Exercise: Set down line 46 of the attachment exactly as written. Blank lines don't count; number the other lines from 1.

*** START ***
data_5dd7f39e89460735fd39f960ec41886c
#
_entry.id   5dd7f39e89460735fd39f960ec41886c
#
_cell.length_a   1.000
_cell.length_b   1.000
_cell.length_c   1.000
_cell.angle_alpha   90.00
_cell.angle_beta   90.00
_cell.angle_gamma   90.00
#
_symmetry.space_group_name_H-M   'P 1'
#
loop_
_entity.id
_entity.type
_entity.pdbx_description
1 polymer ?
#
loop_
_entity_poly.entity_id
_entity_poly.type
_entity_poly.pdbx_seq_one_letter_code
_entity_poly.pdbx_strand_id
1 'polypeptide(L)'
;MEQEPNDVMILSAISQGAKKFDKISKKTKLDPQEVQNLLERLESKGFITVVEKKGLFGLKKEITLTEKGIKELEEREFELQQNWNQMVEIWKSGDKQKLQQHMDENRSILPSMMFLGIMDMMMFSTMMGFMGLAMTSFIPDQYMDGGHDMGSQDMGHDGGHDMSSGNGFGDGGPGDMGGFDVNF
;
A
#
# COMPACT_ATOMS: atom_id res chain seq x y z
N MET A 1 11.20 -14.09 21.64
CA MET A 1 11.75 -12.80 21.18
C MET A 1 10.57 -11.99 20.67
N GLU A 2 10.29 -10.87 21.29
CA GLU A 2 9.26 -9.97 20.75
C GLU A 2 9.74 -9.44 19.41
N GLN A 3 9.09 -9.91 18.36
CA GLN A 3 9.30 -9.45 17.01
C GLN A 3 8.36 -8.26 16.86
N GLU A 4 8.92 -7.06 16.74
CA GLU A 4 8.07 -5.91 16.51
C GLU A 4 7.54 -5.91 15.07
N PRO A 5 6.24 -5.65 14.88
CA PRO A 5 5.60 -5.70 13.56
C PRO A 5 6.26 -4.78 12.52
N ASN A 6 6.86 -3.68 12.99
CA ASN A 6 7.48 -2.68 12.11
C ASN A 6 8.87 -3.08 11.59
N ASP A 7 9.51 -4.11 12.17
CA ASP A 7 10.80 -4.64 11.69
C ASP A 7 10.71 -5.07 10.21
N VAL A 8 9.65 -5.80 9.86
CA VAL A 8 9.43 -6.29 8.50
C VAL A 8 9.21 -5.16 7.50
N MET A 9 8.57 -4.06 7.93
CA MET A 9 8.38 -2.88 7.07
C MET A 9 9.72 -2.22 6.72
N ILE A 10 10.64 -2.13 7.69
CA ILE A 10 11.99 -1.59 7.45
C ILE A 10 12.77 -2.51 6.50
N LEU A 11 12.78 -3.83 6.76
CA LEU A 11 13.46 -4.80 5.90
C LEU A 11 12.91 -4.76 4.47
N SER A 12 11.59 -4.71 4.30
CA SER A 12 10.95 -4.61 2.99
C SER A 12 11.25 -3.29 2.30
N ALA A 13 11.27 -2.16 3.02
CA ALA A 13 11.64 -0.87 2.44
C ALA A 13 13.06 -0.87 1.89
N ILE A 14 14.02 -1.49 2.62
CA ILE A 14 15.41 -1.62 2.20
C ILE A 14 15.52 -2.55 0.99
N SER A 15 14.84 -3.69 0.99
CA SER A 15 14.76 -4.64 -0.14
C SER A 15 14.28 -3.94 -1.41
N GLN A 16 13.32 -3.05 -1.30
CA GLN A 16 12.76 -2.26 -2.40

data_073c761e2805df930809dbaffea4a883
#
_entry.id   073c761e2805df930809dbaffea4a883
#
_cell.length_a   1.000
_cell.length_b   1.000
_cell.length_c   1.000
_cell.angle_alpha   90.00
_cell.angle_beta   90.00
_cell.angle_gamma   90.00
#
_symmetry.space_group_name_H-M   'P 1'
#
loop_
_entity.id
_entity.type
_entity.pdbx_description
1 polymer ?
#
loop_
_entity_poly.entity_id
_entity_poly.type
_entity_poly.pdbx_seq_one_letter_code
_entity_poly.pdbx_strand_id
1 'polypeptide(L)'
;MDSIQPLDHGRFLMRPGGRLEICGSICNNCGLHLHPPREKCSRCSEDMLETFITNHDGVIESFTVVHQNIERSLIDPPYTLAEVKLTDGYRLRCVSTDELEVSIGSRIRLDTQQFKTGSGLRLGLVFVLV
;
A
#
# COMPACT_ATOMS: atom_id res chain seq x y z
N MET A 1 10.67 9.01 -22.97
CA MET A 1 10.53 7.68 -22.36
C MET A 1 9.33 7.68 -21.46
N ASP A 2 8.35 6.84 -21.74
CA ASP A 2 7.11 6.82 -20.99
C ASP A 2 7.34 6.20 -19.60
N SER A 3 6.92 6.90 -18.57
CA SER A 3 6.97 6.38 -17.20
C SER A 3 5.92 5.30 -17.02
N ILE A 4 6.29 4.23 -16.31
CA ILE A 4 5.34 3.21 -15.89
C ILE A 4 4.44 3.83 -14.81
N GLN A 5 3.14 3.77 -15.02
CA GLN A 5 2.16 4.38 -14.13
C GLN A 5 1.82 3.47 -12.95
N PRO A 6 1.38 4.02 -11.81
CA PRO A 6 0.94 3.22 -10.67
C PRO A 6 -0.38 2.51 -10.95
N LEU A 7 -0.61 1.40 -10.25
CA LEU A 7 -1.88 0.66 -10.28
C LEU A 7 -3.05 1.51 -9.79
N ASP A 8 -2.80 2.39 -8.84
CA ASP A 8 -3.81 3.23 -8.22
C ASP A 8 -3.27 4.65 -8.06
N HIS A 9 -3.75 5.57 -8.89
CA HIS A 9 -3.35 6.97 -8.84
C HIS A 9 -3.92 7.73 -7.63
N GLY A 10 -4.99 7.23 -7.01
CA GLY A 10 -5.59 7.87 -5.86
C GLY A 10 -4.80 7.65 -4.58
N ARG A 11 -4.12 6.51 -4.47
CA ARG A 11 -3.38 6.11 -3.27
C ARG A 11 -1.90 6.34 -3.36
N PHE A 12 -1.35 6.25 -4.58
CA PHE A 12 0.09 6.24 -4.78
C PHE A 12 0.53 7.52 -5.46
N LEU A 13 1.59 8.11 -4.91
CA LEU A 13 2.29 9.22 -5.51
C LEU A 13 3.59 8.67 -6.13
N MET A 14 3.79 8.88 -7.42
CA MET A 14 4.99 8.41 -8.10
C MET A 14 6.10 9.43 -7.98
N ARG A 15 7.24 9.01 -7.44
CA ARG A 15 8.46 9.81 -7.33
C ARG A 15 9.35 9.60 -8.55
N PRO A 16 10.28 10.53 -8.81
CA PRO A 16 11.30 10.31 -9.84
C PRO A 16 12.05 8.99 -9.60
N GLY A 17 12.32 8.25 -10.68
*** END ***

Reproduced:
N ASN A 6 6.86 -3.68 12.99